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With capital, communities of color can lead our economic revival

With capital, communities of color can lead our economic revival
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COVID-19 has dealt a devastating blow to the U.S. economy and workers, and as recent unemployment data show, the crisis is hitting the Latinx and other minority communities hardest.  

Small business owners and nonprofits are the backbone of these communities — whether it’s a dressmaker in California’s central valley, a grocery store in Tucson, or a community organization in Chicago. Through this crisis, these organizations have shown resilience, ingenuity and commitment, despite operating in communities that have been underinvested in for decades. 

Now, at this moment, they can be the engine that drives our economic and social recovery out of crisis. But this cannot happen without increasing access to capital and developing the infrastructure needed to deploy it. 

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The Paycheck Protection Program (PPP) made a significant investment in America’s small business, but the program has not adequately served the needs of minority-led organizations. According to a survey by the Global Strategy Group conducted on behalf of Color of Change and UnidosUS, just 12 percent of black and Latino business owners who applied for PPP loans reported receiving what they asked for.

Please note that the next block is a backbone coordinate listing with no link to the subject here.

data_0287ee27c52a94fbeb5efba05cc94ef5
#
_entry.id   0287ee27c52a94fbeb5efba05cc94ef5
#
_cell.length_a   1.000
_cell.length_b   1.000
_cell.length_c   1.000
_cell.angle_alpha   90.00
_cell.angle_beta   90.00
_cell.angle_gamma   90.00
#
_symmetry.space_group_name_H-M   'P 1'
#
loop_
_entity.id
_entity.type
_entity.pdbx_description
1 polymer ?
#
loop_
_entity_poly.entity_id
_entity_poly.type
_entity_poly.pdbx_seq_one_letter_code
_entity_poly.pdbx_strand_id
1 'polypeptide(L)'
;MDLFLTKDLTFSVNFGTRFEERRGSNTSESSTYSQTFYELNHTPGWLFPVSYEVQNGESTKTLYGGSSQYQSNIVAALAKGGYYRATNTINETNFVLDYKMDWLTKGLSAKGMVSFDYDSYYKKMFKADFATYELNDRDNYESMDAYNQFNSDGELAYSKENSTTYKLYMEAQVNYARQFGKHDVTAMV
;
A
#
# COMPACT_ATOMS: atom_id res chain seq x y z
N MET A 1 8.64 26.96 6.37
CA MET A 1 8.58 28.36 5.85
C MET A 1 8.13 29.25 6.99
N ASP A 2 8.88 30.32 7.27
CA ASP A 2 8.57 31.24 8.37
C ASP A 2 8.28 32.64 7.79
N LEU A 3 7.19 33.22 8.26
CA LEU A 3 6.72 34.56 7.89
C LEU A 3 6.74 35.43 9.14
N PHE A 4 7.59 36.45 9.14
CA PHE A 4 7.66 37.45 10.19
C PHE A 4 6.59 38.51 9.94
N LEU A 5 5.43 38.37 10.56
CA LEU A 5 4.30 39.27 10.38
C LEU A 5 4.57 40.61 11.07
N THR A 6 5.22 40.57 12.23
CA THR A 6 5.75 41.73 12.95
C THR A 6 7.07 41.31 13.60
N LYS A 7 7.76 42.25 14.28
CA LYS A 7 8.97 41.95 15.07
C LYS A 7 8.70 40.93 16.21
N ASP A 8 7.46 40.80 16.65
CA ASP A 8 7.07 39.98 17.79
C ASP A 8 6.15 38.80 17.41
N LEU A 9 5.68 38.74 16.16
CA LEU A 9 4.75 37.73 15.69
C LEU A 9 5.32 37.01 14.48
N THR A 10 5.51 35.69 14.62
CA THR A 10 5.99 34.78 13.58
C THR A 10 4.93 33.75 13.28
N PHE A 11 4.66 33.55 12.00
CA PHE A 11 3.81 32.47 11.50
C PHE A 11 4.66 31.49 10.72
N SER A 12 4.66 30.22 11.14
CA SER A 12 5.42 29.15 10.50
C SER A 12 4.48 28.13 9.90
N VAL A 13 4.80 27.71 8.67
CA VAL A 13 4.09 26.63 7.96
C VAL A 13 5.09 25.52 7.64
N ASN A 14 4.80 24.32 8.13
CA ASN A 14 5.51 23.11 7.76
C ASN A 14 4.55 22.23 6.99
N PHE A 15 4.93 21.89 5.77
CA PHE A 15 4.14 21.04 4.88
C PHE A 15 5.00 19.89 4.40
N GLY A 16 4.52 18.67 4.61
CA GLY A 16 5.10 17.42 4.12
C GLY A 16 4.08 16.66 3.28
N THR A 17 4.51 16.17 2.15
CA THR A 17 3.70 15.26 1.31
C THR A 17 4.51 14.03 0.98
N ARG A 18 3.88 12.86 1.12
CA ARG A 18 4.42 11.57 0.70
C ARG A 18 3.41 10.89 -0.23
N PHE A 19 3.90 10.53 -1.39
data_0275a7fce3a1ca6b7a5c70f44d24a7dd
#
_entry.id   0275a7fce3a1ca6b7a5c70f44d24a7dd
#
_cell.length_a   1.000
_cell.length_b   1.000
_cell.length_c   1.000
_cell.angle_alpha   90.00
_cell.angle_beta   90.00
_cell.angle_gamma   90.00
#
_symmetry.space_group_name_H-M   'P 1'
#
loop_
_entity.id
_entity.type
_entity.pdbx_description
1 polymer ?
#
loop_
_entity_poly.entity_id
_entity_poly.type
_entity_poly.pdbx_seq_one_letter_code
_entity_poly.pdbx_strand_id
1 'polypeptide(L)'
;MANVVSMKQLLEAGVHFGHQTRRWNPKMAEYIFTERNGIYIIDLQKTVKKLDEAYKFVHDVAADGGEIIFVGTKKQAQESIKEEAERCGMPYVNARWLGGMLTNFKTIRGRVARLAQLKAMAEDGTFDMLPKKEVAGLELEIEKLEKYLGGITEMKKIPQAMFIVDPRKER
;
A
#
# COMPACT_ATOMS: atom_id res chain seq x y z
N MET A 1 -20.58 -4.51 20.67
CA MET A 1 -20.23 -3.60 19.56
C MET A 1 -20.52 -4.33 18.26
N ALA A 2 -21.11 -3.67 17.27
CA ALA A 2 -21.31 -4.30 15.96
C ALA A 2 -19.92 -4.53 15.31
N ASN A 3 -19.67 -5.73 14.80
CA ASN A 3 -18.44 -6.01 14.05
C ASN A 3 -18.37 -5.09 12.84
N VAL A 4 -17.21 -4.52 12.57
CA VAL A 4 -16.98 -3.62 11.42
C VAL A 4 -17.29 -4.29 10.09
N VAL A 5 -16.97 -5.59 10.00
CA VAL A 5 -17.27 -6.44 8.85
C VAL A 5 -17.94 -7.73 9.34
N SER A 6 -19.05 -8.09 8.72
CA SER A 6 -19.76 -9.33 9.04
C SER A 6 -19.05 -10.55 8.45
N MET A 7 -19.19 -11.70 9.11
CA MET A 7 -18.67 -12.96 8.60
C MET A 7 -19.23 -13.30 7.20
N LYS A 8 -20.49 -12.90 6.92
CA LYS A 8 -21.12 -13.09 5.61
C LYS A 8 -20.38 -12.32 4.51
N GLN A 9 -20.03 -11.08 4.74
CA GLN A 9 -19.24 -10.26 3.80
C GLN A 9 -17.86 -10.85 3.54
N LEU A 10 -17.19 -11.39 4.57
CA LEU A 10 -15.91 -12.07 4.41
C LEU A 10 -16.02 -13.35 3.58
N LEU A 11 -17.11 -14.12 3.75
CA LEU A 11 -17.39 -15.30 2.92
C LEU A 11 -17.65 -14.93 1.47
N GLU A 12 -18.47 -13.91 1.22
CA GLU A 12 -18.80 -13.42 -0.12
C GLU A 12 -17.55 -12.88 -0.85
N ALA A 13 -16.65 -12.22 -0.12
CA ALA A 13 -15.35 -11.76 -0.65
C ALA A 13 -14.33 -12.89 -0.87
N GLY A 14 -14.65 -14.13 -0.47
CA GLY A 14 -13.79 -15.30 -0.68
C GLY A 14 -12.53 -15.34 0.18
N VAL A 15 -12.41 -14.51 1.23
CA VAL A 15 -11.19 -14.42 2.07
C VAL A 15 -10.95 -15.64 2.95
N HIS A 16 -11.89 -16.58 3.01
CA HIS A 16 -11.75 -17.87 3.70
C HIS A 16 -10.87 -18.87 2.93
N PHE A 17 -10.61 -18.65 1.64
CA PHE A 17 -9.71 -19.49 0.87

That’s why America needs to make an unprecedented commitment to our communities of color as part of the economic restart and recovery efforts. 

Communities of color have been starved for economic opportunities for decades. As Sens. Cory BookerCory Anthony BookerDemocratic senators unveil bill to ban discrimination in financial services industry Obama endorses Espy in Mississippi Senate race Durbin says he will run for No. 2 spot if Dems win Senate majority MORE (D-N.J.) and Ben CardinBenjamin (Ben) Louis CardinBipartisan group of senators call on Trump to sanction Russia over Navalny poisoning Pelosi hopeful COVID-19 relief talks resume 'soon' Congress must finish work on popular conservation bill before time runs out MORE (D-Md.) note in a paper on equity in the COVID-19 recovery act, the current economic challenges are “only compounded by the fact that underserved businesses were already starting from a place of disadvantage before the pandemic and are located in communities most impacted by the virus in terms of infection and death rates.”  

As Robert F. Smith, the head of Vista Equity Partners, recently said in an interview with NBC, “We need to continue to rally as Americans to come with real, lasting, scalable solutions to enable the communities that are getting hit first, hardest, and probably will take the longest to recover with solutions that will help these communities thrive again.” Smith called for an infusion of cash to help those in urban and rural communities that aren’t served by large banks. 

So the next round of recovery relief must focus on the “rails and highways” of capital — the infrastructure and technology tools needed to get dollars out to minority communities that need it most, and fast.